Sunday, February 17, 2013


Yesterday we got up and got out of Dodge so to speak. We were finally granted permission to go see the farm we have been thinking of for months. You may remember this post I wrote about Paul going to see it several months ago. After having looked at a few more houses on his own, he began to reconsider that farm but asked that I come see it this time to see what I thought. And so we did.
The day was beautiful. The temperature was +5C in Battleford. The sun was shining and the highways were dry. We turned off of the highway onto the gravel road where this farm is situated. The road was winding and hilly and tree lined. It was a beautiful sight. There had been snow a few days before and the grader had not been by yet so we locked it in 4x4 and plodded through. We did encounter the grader on the way as the road is a school bus route.
And we drove and we drove, or so it seemed. About 30 minutes from the time we left the spot where Paul's office in North Battleford is we were at the property. The drive was a little long but if the place was worth it we could do that. Or let me rephrase, HE could do that. I don't have to leave my house unless I want to. Lucky me.
So we pull up to the house and I stand on the deck. As far as the eye could see, that was the farm. 160 acres, a quarter section. Half farmland and half mixed forest. It was stunning. There was a children's play area. They would leave behind the play centre, the trampoline, the above ground pool. We trudged through the thigh high snow to see the play area and right in one of the trees, munching away nonchalantly was this guy. So cute.
The children who were showing us around told me not to get too close or I'll get quilled. And then the woman came out and told me about the apple orchard, grape vines, 300 strawberry plants, the raspberry bushes, the cherries and the Saskatoon bushes that produced so much they could never process them all. I asked about other wildlife on the property, you know, the kind that can eat your children if you are not careful. She offhandedly said, "Well, we get deer and moose in the yard every day. You can see they have been standing on my deck and eating my pines. We get coyotes every day too but they are usually scared of us. I had to shoot one last week. You can see the blood stain right there by your truck. We have only had two black bears and one mountain lion. Oh, and a timber wolf. We tried to shoot it but we missed. You'll need a dog so your girl will be safe." On a side note, why do people try to shoot things? Why would you kill a wolf just because it was on your property?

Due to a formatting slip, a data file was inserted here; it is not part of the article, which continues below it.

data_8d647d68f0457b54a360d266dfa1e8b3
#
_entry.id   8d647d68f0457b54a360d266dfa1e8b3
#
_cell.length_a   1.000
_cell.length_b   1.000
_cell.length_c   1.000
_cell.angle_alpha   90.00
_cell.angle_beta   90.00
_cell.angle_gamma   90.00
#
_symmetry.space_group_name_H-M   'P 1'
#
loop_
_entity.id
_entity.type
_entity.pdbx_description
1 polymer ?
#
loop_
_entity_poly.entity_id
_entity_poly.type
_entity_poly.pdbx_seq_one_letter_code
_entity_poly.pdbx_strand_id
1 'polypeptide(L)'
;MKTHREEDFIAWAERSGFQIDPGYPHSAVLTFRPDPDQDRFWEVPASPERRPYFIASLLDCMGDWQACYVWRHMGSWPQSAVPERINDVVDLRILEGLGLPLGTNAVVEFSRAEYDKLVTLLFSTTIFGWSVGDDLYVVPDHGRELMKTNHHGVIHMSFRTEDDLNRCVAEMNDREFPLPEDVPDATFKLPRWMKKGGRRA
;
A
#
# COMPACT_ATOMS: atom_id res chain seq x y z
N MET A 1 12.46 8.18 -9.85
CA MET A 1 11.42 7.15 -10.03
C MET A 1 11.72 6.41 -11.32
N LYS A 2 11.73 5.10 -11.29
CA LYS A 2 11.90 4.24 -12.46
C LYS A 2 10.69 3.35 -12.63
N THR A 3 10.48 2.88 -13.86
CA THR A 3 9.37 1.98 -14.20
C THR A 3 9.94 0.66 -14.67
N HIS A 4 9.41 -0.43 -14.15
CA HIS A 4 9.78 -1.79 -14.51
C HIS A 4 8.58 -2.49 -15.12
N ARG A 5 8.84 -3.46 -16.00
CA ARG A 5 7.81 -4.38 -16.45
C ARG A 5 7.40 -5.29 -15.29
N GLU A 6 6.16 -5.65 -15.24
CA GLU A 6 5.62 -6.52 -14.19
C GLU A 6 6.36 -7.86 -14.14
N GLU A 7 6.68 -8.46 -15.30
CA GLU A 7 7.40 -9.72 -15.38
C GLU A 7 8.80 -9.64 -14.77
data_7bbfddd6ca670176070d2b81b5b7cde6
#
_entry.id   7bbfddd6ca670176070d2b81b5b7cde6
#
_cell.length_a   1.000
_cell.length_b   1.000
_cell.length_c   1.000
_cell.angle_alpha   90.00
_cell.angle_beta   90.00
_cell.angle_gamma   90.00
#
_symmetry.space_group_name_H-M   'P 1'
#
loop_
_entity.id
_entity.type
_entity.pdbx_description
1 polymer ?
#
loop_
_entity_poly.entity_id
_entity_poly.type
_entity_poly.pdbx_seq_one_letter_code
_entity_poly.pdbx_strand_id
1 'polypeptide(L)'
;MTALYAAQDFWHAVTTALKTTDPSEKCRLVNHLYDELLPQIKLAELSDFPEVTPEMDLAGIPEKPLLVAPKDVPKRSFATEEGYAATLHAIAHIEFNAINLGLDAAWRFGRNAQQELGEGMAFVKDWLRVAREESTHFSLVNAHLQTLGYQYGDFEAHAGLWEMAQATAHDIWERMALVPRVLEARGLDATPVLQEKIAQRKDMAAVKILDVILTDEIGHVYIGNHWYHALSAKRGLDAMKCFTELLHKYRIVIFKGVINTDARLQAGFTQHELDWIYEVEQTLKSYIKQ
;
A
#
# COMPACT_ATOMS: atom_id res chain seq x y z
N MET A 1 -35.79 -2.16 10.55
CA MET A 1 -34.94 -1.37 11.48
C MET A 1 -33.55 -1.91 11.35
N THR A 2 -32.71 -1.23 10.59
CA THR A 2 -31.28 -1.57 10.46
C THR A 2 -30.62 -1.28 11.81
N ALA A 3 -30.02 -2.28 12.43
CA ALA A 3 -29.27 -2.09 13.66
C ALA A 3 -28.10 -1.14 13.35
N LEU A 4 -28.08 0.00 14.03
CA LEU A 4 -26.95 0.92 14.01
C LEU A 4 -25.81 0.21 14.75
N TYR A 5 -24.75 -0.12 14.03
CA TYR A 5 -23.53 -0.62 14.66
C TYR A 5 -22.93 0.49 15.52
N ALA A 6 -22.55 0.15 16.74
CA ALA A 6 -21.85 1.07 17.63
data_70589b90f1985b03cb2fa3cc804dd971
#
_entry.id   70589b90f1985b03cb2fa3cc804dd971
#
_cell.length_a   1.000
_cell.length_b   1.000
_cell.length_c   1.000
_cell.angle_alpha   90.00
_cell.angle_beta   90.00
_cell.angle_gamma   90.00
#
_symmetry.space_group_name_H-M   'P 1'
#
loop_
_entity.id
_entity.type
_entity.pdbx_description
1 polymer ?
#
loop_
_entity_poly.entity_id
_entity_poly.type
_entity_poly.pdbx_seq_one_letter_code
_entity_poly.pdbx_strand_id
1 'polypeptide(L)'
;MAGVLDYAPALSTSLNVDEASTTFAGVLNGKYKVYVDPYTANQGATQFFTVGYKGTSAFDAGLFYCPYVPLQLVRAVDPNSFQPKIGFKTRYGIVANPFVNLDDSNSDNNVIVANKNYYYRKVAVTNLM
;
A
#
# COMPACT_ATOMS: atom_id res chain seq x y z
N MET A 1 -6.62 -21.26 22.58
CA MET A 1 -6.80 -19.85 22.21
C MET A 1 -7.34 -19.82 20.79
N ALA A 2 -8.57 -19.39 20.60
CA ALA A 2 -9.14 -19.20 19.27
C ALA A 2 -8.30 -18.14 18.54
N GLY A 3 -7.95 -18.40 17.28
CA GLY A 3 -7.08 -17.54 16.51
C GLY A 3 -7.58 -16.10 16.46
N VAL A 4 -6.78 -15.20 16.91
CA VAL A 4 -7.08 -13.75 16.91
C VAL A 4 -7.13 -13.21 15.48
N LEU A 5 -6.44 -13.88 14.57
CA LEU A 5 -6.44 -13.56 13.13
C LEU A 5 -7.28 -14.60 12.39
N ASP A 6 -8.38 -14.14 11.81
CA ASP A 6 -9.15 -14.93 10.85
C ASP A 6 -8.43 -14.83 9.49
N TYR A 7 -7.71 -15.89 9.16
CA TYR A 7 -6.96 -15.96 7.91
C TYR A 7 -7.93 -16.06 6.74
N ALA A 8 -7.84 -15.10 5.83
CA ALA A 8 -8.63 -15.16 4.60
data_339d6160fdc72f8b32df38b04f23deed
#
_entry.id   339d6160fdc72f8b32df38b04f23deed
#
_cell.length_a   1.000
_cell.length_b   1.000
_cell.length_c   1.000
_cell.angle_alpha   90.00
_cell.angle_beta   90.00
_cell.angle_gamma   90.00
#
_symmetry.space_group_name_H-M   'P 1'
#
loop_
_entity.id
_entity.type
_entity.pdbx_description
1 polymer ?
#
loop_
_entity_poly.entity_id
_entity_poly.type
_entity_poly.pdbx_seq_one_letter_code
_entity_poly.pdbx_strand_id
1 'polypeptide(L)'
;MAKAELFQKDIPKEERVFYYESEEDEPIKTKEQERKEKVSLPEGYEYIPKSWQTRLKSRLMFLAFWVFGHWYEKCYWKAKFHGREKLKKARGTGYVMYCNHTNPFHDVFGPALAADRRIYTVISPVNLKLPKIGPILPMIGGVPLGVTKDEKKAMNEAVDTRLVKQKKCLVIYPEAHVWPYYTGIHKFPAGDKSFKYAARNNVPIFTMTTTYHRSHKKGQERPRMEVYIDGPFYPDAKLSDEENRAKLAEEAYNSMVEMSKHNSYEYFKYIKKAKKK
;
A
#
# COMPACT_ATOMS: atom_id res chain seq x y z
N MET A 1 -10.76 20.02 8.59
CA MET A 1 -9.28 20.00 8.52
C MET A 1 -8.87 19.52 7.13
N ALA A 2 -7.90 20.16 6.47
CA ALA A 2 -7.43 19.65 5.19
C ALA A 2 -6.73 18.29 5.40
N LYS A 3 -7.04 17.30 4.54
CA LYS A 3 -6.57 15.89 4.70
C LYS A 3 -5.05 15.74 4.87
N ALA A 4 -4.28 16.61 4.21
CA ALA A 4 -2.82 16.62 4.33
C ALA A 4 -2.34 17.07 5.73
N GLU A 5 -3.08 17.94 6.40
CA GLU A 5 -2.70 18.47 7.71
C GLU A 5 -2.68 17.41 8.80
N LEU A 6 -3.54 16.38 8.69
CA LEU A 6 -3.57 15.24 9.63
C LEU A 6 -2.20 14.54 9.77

Anyway, I was a little worried about the bear and cougar but how often would that happen? I guess I would have to learn to shoot a gun. I did shoot some sort of gun with my Dad when I was a little girl. I don't know what kind and it was only tin cans. We then walked back up to the house, past the frozen pond and past the blood spot where the poor coyote lost his life. Past four outbuilding that were crammed to the top with furniture, old tools and who knows what. The owner said he hadn't a clue what was in there as all of that stuff was left there when he bought the property over a decade ago and he was leaving it all there "as is".
As we walked I asked about neighbors. Oh yes, there is Bob and Mary a mile that way. Their kids are long gone. Chuck and Margaret across the road. Teenage kids and just a half mile behind are Mark and Kerry. They have four kids, all home schooled. (Imagine my glee!)
Forward into the house. Oh my. So much stuff. Closets could not be opened lest everything topple out. The flooring was covered with toys, clothes and who knows what. In EVERY SINGLE ROOM there were incomplete projects. Started long ago and abandoned. The house was huge but the size of it seemed to exaggerate all of the work left undone and the clutter. Stickers all over freshly painted walls and doors and closet doors. It was a disaster. I can usually see past this kind of stuff and I was able to picture it clean, uncluttered and with our things in the rooms. What I couldn't imagine was how Paul would ever have time to repair, replace, repaint this mess. I figured what with cleaning the yard and fixing the house, we would not be able to put our feet up and have a cold beer on the deck for about two years. Two years!!
We thanked them for showing us their home, told them how beautiful it was out there. "A little piece of heaven" the man said. Paul said we would talk about it and let them know. We must have gone a mile or two before either one of us spoke. Each was trying to figure out what the other was thinking. Each weighing the pros and cons in our own minds. Another 20 minutes passed and our daughter texted  with "Well?? You're killing me." I didn't know what to reply. We talked back and forth in tentative words. The reality of the situation slowly sinking in to both of us.
It was not to be.


Madcap said...

Something my husband said when he saw your post yesterday was, "Never buy a farm in winter. You can't see the reality of what you're getting." I think he's right about that.

We're on less than five acres, and we're swamped with busy-ness and projects. There is SO much you can do on a few acres in regards to growing food and keeping busy.

You'll find your right spot! Keep the faith!

Dawn said...

I was so excited for you as I was reading about all the good stuff, and then disappointed, as I imagine you must be. I'm sorry that this one was not meant to be. I know you'll find the right place eventually.
BTW...I love your writing here, you told the story so well, with suspense and great detail.

Amber said...

Wow what a picture...amazing! Yes I agree such lovely